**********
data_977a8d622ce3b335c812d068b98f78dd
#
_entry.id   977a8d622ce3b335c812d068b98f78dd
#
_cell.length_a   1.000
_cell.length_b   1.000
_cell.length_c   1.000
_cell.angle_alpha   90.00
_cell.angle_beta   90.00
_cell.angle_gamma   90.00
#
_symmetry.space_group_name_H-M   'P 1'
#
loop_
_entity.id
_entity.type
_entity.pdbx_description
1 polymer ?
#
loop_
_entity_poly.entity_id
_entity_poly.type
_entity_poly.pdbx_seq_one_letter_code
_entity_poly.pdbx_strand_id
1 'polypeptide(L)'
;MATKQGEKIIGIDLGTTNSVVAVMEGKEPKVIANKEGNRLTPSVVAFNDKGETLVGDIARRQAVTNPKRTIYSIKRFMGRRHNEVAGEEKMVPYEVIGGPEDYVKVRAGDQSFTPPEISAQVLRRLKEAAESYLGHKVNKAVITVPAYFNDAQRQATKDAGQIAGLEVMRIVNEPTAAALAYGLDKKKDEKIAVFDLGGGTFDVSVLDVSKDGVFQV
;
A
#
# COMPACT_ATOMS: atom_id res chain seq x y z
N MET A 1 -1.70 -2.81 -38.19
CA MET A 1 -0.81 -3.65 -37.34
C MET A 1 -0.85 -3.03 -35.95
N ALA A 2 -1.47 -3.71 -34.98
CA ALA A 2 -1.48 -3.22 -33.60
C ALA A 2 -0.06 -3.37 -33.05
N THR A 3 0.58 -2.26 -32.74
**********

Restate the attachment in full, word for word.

data_977a8d622ce3b335c812d068b98f78dd
#
_entry.id   977a8d622ce3b335c812d068b98f78dd
#
_cell.length_a   1.000
_cell.length_b   1.000
_cell.length_c   1.000
_cell.angle_alpha   90.00
_cell.angle_beta   90.00
_cell.angle_gamma   90.00
#
_symmetry.space_group_name_H-M   'P 1'
#
loop_
_entity.id
_entity.type
_entity.pdbx_description
1 polymer ?
#
loop_
_entity_poly.entity_id
_entity_poly.type
_entity_poly.pdbx_seq_one_letter_code
_entity_poly.pdbx_strand_id
1 'polypeptide(L)'
;MATKQGEKIIGIDLGTTNSVVAVMEGKEPKVIANKEGNRLTPSVVAFNDKGETLVGDIARRQAVTNPKRTIYSIKRFMGRRHNEVAGEEKMVPYEVIGGPEDYVKVRAGDQSFTPPEISAQVLRRLKEAAESYLGHKVNKAVITVPAYFNDAQRQATKDAGQIAGLEVMRIVNEPTAAALAYGLDKKKDEKIAVFDLGGGTFDVSVLDVSKDGVFQV
;
A
#
# COMPACT_ATOMS: atom_id res chain seq x y z
N MET A 1 -1.70 -2.81 -38.19
CA MET A 1 -0.81 -3.65 -37.34
C MET A 1 -0.85 -3.03 -35.95
N ALA A 2 -1.47 -3.71 -34.98
CA ALA A 2 -1.48 -3.22 -33.60
C ALA A 2 -0.06 -3.37 -33.05
N THR A 3 0.58 -2.26 -32.74